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Dec 24, 2018
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Neiman Marcus’ secondary levels dip amid pushback from creditors

Dec 24, 2018

Secondary trading prices on luxury retailer Neiman Marcus’ loan and bond dipped this week as the company faces creditors that are pushing back on a potential agreement to restructure debt maturing in 2020 and 2021, said three sources with knowledge of the situation.

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Neiman Marcus’ US$2.94bn term loan B, maturing in October 2020, was quoted between 83.5-84.5 by a secondary trader that follows the company, while an investor spotted the term loan between 84-85, down from a peak of 93.84 in mid-September. The company’s bond debt, due in October 2021 with an 8% coupon, fell to roughly 40 cents on the dollar on Thursday, compared to more than 60 cents at its peak in November, the investor added.

Asset manager Ares Management and the Canada Pension Plan Investment Board (CPPIB) took over Neiman Marcus in 2013, and despite the retailer increasing revenues this year, its worrisome debt level comes amid a wider struggle that has left brick and mortar retailers vulnerable to heightened competition from emerging discount and online-only stores.

Saddled with approximately US$4.7bn in debt due in 2020 and 2021, Neiman Marcus agitated creditors in September when it shifted international e-commerce unit MyTheresa to parent company Neiman Marcus Group from its original designation as a subsidiary.

Neiman Marcus has enjoyed increased sales this year from its online offering, but MyTheresa accounts for just 7% of the company’s revenue, the sources said.

Marble Ridge Capital, an investor holding Neiman Marcus bond and bank debt, sued the retailer this month, claiming the transfer of MyTheresa was fraudulent. Neiman Marcus made the transfer to gain leverage during negotiations with its creditors, according to sources, while the company’s bonds dipped as creditors’ claims on MyTheresa had softened.

In response, Neiman Marcus filed a counter suit this month, accusing Marble Ridge of spreading inaccurate statements about the company’s debt documents and asked the court to dismiss the creditor’s lawsuit.

Neiman Marcus did not respond to requests for comment.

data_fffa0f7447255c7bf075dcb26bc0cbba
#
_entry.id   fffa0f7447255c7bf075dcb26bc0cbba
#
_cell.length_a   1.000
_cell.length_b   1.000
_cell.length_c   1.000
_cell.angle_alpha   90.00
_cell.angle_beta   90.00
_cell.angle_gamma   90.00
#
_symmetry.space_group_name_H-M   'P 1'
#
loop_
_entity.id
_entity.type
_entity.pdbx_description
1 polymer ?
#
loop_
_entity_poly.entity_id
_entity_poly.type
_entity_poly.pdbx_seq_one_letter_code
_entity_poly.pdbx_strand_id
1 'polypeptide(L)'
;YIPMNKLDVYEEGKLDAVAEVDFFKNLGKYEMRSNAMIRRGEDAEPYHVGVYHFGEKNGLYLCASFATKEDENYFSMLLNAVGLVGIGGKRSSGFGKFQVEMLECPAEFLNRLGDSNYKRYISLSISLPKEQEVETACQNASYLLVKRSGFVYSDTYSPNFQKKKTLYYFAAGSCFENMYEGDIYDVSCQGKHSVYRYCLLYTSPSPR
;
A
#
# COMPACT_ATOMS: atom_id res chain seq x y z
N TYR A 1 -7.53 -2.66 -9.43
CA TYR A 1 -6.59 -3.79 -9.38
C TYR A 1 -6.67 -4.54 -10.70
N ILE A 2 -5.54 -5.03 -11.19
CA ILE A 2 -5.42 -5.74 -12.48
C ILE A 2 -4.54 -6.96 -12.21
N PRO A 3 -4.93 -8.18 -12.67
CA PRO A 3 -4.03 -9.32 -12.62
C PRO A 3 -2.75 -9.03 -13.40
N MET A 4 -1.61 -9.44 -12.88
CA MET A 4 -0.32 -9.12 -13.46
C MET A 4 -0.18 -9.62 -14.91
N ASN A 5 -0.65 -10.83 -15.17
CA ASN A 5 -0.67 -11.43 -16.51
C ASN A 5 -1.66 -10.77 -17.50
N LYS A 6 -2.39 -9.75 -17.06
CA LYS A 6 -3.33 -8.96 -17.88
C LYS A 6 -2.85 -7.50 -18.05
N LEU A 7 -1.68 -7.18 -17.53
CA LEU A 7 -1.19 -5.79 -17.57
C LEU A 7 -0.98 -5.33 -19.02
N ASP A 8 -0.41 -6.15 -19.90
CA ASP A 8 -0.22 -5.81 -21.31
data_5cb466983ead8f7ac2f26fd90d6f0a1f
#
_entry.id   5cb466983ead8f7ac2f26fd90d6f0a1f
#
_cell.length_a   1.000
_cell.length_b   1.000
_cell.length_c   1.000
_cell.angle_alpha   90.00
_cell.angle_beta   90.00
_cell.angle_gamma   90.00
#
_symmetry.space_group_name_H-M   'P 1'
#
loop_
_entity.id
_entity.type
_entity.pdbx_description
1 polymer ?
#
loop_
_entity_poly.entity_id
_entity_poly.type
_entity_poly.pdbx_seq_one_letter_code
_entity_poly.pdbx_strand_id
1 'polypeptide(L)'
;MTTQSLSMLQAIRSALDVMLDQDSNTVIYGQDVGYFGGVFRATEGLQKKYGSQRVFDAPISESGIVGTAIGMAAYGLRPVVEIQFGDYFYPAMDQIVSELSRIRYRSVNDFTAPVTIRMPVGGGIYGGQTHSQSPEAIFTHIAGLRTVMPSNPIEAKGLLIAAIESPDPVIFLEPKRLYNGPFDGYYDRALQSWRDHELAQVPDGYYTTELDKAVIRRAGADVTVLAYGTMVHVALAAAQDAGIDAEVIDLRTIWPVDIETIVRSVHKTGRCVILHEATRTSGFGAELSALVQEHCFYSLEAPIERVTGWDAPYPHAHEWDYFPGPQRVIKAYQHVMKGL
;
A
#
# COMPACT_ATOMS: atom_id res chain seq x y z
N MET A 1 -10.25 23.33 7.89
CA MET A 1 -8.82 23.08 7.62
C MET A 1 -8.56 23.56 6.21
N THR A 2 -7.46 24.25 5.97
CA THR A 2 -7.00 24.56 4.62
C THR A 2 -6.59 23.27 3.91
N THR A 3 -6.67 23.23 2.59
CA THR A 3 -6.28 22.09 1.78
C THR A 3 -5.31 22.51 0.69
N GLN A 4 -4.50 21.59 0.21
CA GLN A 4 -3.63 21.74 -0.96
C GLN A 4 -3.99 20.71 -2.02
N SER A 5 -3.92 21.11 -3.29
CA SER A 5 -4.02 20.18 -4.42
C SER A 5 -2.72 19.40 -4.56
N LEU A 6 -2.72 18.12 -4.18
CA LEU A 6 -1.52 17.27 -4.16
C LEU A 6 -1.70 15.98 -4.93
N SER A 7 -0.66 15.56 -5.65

A potential debt restructuring is expected to involve Neiman Marcus pledging collateral against the term loan B, extending the maturity of the bond and increasing the 8% coupon of the bond, the sources said.

Sponsors Ares and CPPIB would also likely buy back a portion of Neiman Marcus’ unsecured bonds, and sources said the company and creditors had formed the outlines of a potential restructuring agreement but Neiman Marcus remains steadfast in maintaining MyTheresa’s designation under the parent company.

MyTheresa is a critical negotiating tool between Neiman Marcus and its creditors as the latter wants the profitable e-commerce asset as collateral in exchange for pushing out the maturities of company debt, the sources said.

“Transferring MyTheresa came as a big shock and created distrust because creditors were expecting it to be available,” one of the three sources said.

Top loans of concern

Neiman Marcus is the largest retailer on Fitch Ratings’ Top Loans of Concern and Top Bonds of Concern lists, said Sharon Bonelli, a managing director and leveraged finance analyst at the ratings agency.

But unlike distressed retailers Sears or David’s Bridal, Neiman Marcus benefits from stronger liquidity and lower operating costs as it only has 40 physical stores.

“Neiman Marcus is the only major retailer left on our list of concern,” said Bonelli, adding that the majority of distressed retailers had already sought bankruptcy protection.

Neiman Marcus reported total revenues of US$1.1bn for the quarter ending on October 27, up 2.8% year-on-year, the company said in a filing with the Securities and Exchange Commission. Adjusted Ebitda was US$135.3m compared to US$122.3m year-on-year.

Total current assets stood at US$1.48bn for the quarter ending October 27, down from US$1.56bn a year earlier. 

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